Winnie the Pooh's Bedtime Stories is a collection of stories featuring the Pooh characters in the style of The New Adventures of Winnie the Pooh. It was published by Disney Press on May 22, 1994, written by Bruce Talkington and illustrated by John Kurtz, ISBN 1-56282-646-8.
The storybook focuses on Pooh, who in the morning is unable to enjoy a nice breakfast because he didn't sleep all night. He tells his problem to Tigger, who realizes that Pooh is unable to sleep because he hasn't heard a nice bedtime story. Without a bedtime story, Pooh will never keep to sleep and then he'll never be able to enjoy breakfast. Tigger tells Pooh a story, but it doesn't help any. He and Tigger search out their other friends, hoping to find a bedtime story that will actually put Pooh to sleep until, finally, one does.
- In Search of Breakfast - Page 5
"In Search of Breakfast" is the opening of the storybook and describes how Pooh began his search for a bedtime story after having a sleepless night.
- Once Upon a Bounce - Page 11
When Pooh tells Tigger that "it always seems there's never enough of what we love the most" and that "Good things sometimes seem to just...run out," Tigger becomes depressed. He gives up on bouncing, worried that it's going to run out and becomes a generally mopey Tigger.
- Rabbit's Rules of Order - Page 23
When Rabbit's friends don't help him with his gardening in just the way that he wants, he gets to thinking about how much better things would be if everything were more organized. He falls asleep and has a strange dream in which the Hundred Acre Wood becomes the Hundred Acre Garden, full of ripe vegetables and fruits as far as the eye can see. In his dream, everyone is determined to work on the garden, so much so that they decide to skip breakfast and tell Rabbit that the way that he does things is sloppy.
- A Knight to Remember - Page 33
Piglet's story is told in the form of a poem, about a Piglet who daily soaped and scrubbed and cleaned a castle, but dreamed of being a knight. One day, King Pooh summons him and tells him that Princess Kanga has been snatched and dispatches him as a knight. Piglet is to polite to disagree, so he sets off on the quest.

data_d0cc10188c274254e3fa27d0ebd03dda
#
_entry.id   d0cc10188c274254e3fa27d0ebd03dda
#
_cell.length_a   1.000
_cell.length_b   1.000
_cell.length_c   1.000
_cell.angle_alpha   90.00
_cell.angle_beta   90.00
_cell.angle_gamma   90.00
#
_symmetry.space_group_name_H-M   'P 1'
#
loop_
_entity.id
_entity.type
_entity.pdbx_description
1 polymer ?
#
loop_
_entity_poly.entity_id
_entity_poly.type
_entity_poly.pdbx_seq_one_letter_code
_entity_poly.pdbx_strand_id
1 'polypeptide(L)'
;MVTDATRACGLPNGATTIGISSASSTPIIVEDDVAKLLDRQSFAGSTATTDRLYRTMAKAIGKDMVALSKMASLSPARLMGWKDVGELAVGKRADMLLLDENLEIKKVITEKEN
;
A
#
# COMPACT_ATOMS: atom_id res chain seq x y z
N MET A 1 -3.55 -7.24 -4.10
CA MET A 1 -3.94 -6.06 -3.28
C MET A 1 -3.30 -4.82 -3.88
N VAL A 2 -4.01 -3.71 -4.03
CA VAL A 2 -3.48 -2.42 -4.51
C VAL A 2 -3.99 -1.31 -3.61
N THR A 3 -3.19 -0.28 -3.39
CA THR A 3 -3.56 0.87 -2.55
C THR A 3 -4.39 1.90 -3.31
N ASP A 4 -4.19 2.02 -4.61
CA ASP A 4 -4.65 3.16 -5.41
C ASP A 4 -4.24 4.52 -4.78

- Owl's Well That Ends Well - Page 41
Pooh and his friends notice that Owl is a very helpful owl, but Pooh worries that Owl is lonely with all of the other birds in the Wood flying south for the winter. When Rabbit notes to Owl the fact that he's not going south for the winter, Owl replies that he never goes anywhere without an invitation. To this, Rabbit replies that Mother Nature is inviting him. Owl bids his friends farewell, but they soon start to miss him...
- Gopher's Day Off - Page 55
When a geyser of water spoils Gopher's tunneling, he declares that he's had it with tunneling. He decides to spend his time helping his friends in the Wood instead, thinking that maybe he'll find something else to do with his life. Gopher's efforts, however, only create problems for his friends and they decide to try to help him get back to doing what he does best.
- Prince Eeyore - Page 71
On a warm day in the Wood, Eeyore has been walking for a long time, searching for his lost tail. He walks for so long and gets so exhausted that he falls asleep. He has a dream in which Pooh and Piglet come upon him, dressed dressed in courtly garb, and a declare him to be a prince. They figure he must be one, as he has no tail: having a tail is too much trouble for a prince. They march him to a royal throne and crown him, but then the real prince appears and tells him that he saw his tail stuck underneath the rock where he likes to watch the clouds.
- Shadow Play - Page 87
When Roo has trouble getting to sleep at night, Kanga thinks that it might be because of the shadows creeping into his room. She tells him that that the shadows are only scary until you find out why they are there, such as the shadow in the closet that comes across something that's been lost or forgotten and brings it back to where it will be found.